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- It's likely that life insurance will be more expensive for smokers and vapers, but shopping around can help you find a cheaper deal
- To bring down your life insurance premium and improve your future health prospects, find support and kick the habit for good
- You must stop smoking completely for at least 12 months for an insurer to give you a life policy suitable for a non-smoker
Smoking has rightly taken a real kicking over the past few years, and it turns out it can have an impact on more than just your wellbeing.
According to the Office for National Statistics, around 7.6 million people in the UK still smoked in 2016.
If you’re looking for life insurance, you’ll be paying significantly more than your non-smoking brethren if you’re partial to a puff, or are a vaping maestro.
But, a hiked premium, because you smoke, doesn't mean a greater payout if you fall ill or die - you'll usually recieve the same level of pay out as a non-smoker.
And if smoking makes you seriously ill and you need to claim on your life insurance, you usually won't get an additional payout in the event of your death.
Are you a smoker?
As far as life insurance companies go, if you’ve smoked or used any nicotine or tobacco products in the last 12 months, you, in the eyes of an insurer, are a smoker.
From the occasional drunken ciggie on a night out to a celebratory cigar after the birth of your first grandchild, e-cigarettes to nicotine patches, insurers see you as a higher risk and up go those premiums.
There’s plenty of debate about the differences between smoking and vaping, including in the insurance industry.
A 2015 report from Public Health England found that vaping may be 95% safer than smoking traditional cigarettes, but don’t expect your insurer to take that info into consideration when calculating your life insurance premium quite yet.†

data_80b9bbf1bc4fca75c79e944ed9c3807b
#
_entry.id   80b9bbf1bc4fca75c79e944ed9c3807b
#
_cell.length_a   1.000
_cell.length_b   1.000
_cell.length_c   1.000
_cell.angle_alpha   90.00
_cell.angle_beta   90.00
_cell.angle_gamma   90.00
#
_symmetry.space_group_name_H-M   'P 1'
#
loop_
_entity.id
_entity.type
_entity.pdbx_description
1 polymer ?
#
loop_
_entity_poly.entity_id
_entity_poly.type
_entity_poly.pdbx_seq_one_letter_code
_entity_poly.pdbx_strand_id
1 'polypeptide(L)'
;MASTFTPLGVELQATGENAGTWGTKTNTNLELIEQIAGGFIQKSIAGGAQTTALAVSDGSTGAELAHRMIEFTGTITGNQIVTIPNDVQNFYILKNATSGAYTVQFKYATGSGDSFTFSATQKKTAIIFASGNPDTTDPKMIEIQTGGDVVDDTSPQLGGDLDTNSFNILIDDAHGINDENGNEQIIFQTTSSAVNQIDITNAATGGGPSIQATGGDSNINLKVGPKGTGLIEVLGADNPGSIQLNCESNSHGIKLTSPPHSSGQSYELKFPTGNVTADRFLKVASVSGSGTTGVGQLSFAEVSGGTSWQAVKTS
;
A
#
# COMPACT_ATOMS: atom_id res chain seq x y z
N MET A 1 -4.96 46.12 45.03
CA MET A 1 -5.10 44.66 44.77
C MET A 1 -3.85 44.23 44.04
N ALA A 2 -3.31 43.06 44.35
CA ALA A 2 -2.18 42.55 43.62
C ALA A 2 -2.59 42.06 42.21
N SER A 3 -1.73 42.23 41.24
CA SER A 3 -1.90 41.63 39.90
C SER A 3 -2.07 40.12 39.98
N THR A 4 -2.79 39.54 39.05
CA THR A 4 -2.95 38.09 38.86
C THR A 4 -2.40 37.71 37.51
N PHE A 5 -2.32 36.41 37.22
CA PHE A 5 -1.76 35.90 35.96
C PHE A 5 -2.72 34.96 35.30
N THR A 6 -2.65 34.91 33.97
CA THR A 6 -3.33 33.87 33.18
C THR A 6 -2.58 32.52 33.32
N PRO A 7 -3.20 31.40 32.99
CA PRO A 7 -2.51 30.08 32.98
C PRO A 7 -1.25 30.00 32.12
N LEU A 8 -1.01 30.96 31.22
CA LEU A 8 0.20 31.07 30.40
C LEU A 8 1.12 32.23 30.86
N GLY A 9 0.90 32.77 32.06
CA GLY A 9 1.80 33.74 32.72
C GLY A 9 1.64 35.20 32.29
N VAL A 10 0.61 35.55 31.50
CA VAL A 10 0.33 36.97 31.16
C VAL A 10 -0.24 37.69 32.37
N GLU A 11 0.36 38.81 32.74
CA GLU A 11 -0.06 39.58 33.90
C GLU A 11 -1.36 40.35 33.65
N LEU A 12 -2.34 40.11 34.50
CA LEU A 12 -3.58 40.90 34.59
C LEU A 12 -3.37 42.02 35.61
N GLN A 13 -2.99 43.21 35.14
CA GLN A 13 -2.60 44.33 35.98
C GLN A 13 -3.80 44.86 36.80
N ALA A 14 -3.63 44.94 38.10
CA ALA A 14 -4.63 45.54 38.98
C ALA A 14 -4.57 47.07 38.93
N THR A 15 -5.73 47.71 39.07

If you manage to kick the habit and stay clean for more than 12 months, tell your insurer - they'll re-evaluate your costs and you may save some dosh.
When’s the best time to get life insurance as a smoker?
There’s an argument to say the sooner rather than later as statistics show there’s more chance of you getting ill or dying prematurely than a non-smoker.
It’s worth investing in a life insurance policy which includes critical illness cover, so you can look after your family financially should you pass away, and avoid financial stress if you get ill and have to give up your job.
The younger you are when you take out a policy, the less you’ll pay for it.
In general, younger people don’t have as many medical problems as older people, and so insurers are less likely to have to pay out for a claim.
I used to smoke. Will it affect my life insurance now?
It depends how long ago you gave up.
You may have ditched the fags in favour of an e-cigarette thinking it to be a healthier option, or popped on a patch to reduce your cravings, but your insurance company won’t class you as a non-smoker until you’re nicotine free for at least 12 months.
For some companies however, it’s as long as five years, so check the small print on the policy before classifying yourself as an ex-smoker.
The cost of your policy should go down once you’re a non-smoker, but it’s not guaranteed.
For example, if you’ve smoked for 40 years and knock it on the head, insurers take the view that the damage has already been done, and there’s a higher chance they’ll be paying out on your policy.
Smoking leaves a long legacy health-wise. Even if you gave up 20 years ago there’s still a chance you could end up with chronic obstructive pulmonary disease (COPD) or another condition related to your old habit.
As long as you’ve been upfront with your insurance company when answering questions on the application form, and disclosed you’ve previously smoked, they’ll still pay out for a claim even if your illness or death is related to smoking.
When should I tell my insurer I’ve given up?
There’s no hard and fast rule on this, but once you’ve hit that 12-month milestone, give them a call and update them. They should then review your policy and how much it costs, although they’re not under any obligation to automatically drop the price.
Don’t tell porkies about not smoking just to keep costs down. An insurer can look at your medical history and see anything that identifies you as a smoker. If they sniff a whiff of cigarette smoke, they could up your premiums or refuse to pay out on a claim.
Want to give up now?
There’s loads of help around these days to help you quite the fags and live a healthier lifestyle. Check out these websites for your support options:
Get yourself covered
If you want to get yourself a life insurance policy, we can help you to compare what’s on offer with a quick and easy search of life insurance policies.
If you're a smoker, comparing what policies are available to you will help you find the mot suitable cover for your situation.
It's a good place to start if you've made peace with the fact that premiums may be higher than you'd like.